To: Willow, At its worse celiac can be very disabling. Along w/digestive pain and diarrhea, does eating gluten make your stomach swell and extend as if 10 months pregnant? Is the gas so volumous, the passing process is as painful as it is musical? Do you have lesions like small sores on your hips and buttocks? But the number one sign that you are dealing with a severe intolerance is the distinctly different odor associated with your movements. Celiac BMs have a stench that is so foul and so bold it cannot be easily contained nor quickly eradicated no matter what. If after you use the throne, others who come in contact cannot resist making loud, rude comments, then it is time to eat a couple days of wheat heavy meals and on the third day deposit early morning samples in a clean jar and take it to the lab for analysis. Watch out for the warnings given above. Just a few years ago, I saw several GI specialist, one called himself the top celiac physician in the Bay Area, the other was THE number one GI man on the left coast. Yet in spite of my delicately informing them, neither seemed to understand that when one has consumed NO gluten for four years that there was no way I could have any anti bodies! Duh! Shucks my local GI told me I could not have the disease because had part African-American blood. (Yes "Blood") Even I knew the doctor credited for "discovering" celiac was Irish and his introductory study said that people who adhere to the AFRICAN CULTURE where the diet does not consist of gluten causing grains (wheat/barley/sometime oats) but easier digesting grains like millet did not tend to have significant numbers of celiac suffers. So it has nothing to do with one's genes, or bloodline, but how much wheat is consumed and one's ability to digest it. Take lactose intolerance. Yes, certain groups of people tend to have it more than others, but this still goes back to the culture's diet, how much milk and dairy products they tend to consume, and how often, the body's means of metabolizing and what other foods are consumed in combination that can aid or harm said metabolization rate. These are also issues you, Willow must take into account when you speak with your doctor regarding your gluten consumption. Please also remember there lots and lots of hidden gluten in foods you'd never dream would have it. Also find out the list of alternate names the gluten is hidden under like most starches and many additives. That's alot to take it but there one more big ONE... Don't put it off! I let my pain specialists tell me my digestive issues were no big deal. I should not be upset because I had to evacuate my self digitally. I let them tell me it was just a little constipation caused by the opiates, when I knew better. I let them talk circle around me. A year goes by and next , they're removing a totally dysfunctional 85 foot mega colon, and my two day hospital stay turned into 2 code blues, 48 day stay w/ 30 days on-line, needle-only TPN feeding (no food, no liquids), discharged with internal bleeding for 6 mos, requiring 4 transfusions that lead to a 70 lb weight loss in 3 mos, as it turned out was all caused by a post-op complication; a grapefruit size pancreas tumor, benign, the adventure capped off with 5 very painful major fistula surgeries, all failures. So should you get anything from this email, get this:) If you value your health/life , pain and dysfunction are signs something is wrong. Do not wait. Insist on seeing a GOOD specialist NOW and 2) If its celiac, it stinks to high heaven! Good Luck. May it be something small and easily fixed, like eat more fiber. But if it is celiac. Write again and I'll tell you all the best gluten -free stuff that won't cost you and arm and a leg.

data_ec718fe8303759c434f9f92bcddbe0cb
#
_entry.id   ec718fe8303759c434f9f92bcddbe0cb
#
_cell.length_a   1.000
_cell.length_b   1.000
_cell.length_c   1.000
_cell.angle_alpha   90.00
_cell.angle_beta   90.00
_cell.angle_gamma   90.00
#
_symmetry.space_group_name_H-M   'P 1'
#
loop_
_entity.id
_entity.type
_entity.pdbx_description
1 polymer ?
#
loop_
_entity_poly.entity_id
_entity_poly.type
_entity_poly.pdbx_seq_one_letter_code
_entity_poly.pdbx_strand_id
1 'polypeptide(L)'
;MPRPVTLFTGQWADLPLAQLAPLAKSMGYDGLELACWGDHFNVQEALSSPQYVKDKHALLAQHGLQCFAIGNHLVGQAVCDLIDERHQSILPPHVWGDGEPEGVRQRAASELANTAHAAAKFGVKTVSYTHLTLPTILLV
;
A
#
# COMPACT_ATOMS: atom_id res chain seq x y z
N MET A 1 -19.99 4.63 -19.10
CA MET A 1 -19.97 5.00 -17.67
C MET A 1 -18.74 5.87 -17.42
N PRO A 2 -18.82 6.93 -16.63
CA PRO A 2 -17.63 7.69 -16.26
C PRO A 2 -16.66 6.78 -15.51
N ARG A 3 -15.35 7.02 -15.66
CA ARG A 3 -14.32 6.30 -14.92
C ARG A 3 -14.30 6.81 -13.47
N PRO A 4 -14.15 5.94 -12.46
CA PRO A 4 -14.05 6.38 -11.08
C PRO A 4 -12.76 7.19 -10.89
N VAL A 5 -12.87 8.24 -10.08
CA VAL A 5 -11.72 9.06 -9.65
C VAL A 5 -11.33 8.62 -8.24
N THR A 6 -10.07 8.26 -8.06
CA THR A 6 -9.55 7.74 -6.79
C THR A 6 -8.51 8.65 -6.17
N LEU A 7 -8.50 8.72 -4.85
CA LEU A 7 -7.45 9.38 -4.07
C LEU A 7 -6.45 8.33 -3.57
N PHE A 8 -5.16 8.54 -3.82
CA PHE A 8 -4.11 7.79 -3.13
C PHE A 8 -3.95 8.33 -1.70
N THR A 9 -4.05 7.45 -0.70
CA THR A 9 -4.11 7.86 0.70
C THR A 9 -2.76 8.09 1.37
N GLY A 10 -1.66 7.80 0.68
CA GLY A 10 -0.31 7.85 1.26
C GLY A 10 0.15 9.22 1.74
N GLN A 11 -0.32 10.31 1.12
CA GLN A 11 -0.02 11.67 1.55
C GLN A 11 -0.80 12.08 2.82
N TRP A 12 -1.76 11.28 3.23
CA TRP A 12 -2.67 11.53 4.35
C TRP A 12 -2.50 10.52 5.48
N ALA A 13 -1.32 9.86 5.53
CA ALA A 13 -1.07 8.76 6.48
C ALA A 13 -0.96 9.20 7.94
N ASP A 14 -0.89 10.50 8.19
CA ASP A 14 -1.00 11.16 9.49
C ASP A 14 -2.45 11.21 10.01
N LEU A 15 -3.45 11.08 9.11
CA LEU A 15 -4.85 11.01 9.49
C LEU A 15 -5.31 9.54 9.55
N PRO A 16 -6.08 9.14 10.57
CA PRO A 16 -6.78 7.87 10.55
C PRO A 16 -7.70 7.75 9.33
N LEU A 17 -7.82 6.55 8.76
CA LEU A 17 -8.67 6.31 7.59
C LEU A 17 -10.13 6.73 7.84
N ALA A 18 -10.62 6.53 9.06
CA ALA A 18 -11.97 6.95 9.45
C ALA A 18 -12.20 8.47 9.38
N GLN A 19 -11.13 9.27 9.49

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    Too funny. I'm just hours into finally researching gluten free and I'm just laughing my butt off. Ever think that people that commence a gluten free diet do well because they actually quit eating man made crap? After only a few hours of research, I've found out that I mostly eat gluten free foods, salads with turkey, fruit. After a few hours, I'm reminded of a friend of my dad's, some 40 years ago. He quit eating bread in hopes of losing weight, he did.

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  • About Me

    Scott Adams was diagnosed with celiac disease in 1994, and, due to the nearly total lack of information available at that time, was forced to become an expert on the disease in order to recover. In 1995 he launched the site that later became Celiac.com to help as many people as possible with celiac disease get diagnosed so they can begin to live happy, healthy gluten-free lives.  He is co-author of the book Cereal Killers, and founder and publisher of the (formerly paper) newsletter Journal of Gluten Sensitivity. In 1998 he founded The Gluten-Free Mall which he sold in 2014. Celiac.com does not sell any products, and is 100% advertiser supported.